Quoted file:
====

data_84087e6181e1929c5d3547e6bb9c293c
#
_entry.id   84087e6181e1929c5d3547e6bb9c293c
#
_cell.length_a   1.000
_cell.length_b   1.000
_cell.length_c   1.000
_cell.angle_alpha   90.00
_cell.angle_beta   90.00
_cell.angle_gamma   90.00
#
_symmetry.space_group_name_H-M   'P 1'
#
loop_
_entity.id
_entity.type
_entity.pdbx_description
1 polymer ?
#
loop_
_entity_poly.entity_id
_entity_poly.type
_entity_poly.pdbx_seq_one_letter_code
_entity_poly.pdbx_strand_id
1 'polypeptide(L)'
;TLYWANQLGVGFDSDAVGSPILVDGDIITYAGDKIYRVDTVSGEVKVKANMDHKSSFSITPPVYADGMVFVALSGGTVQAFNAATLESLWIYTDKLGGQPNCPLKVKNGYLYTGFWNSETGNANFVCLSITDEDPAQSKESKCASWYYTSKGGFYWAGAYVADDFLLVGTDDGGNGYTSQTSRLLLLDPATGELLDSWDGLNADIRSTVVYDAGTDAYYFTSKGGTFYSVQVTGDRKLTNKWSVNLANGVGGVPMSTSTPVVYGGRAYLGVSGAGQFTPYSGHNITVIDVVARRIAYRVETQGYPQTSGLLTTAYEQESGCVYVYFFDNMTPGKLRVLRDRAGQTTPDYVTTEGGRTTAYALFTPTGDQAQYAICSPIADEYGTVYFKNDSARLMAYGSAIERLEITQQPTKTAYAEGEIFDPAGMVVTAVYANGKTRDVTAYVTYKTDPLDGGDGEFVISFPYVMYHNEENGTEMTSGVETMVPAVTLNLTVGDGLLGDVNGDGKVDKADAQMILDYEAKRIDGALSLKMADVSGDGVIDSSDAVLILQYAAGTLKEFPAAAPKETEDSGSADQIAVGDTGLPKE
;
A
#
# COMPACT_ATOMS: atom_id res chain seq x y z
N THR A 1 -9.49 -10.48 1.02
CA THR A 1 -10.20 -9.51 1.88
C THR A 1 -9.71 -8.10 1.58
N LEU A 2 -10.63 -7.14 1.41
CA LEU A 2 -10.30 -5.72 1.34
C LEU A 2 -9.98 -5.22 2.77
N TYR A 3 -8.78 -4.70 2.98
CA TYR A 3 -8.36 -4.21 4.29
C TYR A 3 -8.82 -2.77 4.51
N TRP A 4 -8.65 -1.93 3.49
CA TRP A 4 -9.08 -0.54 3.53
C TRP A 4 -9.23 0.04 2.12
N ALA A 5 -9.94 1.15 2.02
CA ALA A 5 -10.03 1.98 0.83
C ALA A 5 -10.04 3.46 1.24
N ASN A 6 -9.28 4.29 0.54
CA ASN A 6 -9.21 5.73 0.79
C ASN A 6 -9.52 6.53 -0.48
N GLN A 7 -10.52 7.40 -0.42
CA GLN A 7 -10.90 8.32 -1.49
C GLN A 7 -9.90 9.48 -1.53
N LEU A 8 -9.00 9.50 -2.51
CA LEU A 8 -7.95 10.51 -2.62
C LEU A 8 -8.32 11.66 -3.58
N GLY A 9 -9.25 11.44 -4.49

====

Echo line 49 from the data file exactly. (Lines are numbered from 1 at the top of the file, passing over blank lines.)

N GLN A 7 -10.52 7.40 -0.42